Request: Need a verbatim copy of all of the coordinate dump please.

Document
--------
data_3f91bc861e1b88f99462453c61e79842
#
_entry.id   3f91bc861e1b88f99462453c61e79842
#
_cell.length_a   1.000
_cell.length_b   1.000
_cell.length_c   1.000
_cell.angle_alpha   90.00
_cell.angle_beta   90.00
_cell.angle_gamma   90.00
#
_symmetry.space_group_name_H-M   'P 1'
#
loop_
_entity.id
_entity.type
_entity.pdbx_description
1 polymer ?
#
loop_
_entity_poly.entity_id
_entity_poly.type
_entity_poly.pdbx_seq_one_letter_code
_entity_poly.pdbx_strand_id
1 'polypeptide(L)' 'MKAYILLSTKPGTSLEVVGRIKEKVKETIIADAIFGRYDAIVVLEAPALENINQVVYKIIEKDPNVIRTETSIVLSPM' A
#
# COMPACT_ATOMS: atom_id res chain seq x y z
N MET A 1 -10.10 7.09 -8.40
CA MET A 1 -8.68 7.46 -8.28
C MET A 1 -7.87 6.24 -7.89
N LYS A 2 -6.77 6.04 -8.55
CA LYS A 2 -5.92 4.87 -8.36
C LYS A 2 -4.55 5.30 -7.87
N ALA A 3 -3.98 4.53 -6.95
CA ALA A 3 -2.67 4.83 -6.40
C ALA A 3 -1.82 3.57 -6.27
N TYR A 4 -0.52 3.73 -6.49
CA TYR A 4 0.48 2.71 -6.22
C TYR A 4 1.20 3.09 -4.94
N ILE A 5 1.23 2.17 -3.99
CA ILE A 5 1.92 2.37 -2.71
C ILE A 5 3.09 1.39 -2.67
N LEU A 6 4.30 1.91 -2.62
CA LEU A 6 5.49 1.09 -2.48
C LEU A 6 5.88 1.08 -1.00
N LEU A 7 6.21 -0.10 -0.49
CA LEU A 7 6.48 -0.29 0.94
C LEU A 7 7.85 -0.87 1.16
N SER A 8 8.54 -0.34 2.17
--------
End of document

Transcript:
data_3f91bc861e1b88f99462453c61e79842
#
_entry.id   3f91bc861e1b88f99462453c61e79842
#
_cell.length_a   1.000
_cell.length_b   1.000
_cell.length_c   1.000
_cell.angle_alpha   90.00
_cell.angle_beta   90.00
_cell.angle_gamma   90.00
#
_symmetry.space_group_name_H-M   'P 1'
#
loop_
_entity.id
_entity.type
_entity.pdbx_description
1 polymer ?
#
loop_
_entity_poly.entity_id
_entity_poly.type
_entity_poly.pdbx_seq_one_letter_code
_entity_poly.pdbx_strand_id
1 'polypeptide(L)' 'MKAYILLSTKPGTSLEVVGRIKEKVKETIIADAIFGRYDAIVVLEAPALENINQVVYKIIEKDPNVIRTETSIVLSPM' A
#
# COMPACT_ATOMS: atom_id res chain seq x y z
N MET A 1 -10.10 7.09 -8.40
CA MET A 1 -8.68 7.46 -8.28
C MET A 1 -7.87 6.24 -7.89
N LYS A 2 -6.77 6.04 -8.55
CA LYS A 2 -5.92 4.87 -8.36
C LYS A 2 -4.55 5.30 -7.87
N ALA A 3 -3.98 4.53 -6.95
CA ALA A 3 -2.67 4.83 -6.40
C ALA A 3 -1.82 3.57 -6.27
N TYR A 4 -0.52 3.73 -6.49
CA TYR A 4 0.48 2.71 -6.22
C TYR A 4 1.20 3.09 -4.94
N ILE A 5 1.23 2.17 -3.99
CA ILE A 5 1.92 2.37 -2.71
C ILE A 5 3.09 1.39 -2.67
N LEU A 6 4.30 1.91 -2.62
CA LEU A 6 5.49 1.09 -2.48
C LEU A 6 5.88 1.08 -1.00
N LEU A 7 6.21 -0.10 -0.49
CA LEU A 7 6.48 -0.29 0.94
C LEU A 7 7.85 -0.87 1.16
N SER A 8 8.54 -0.34 2.17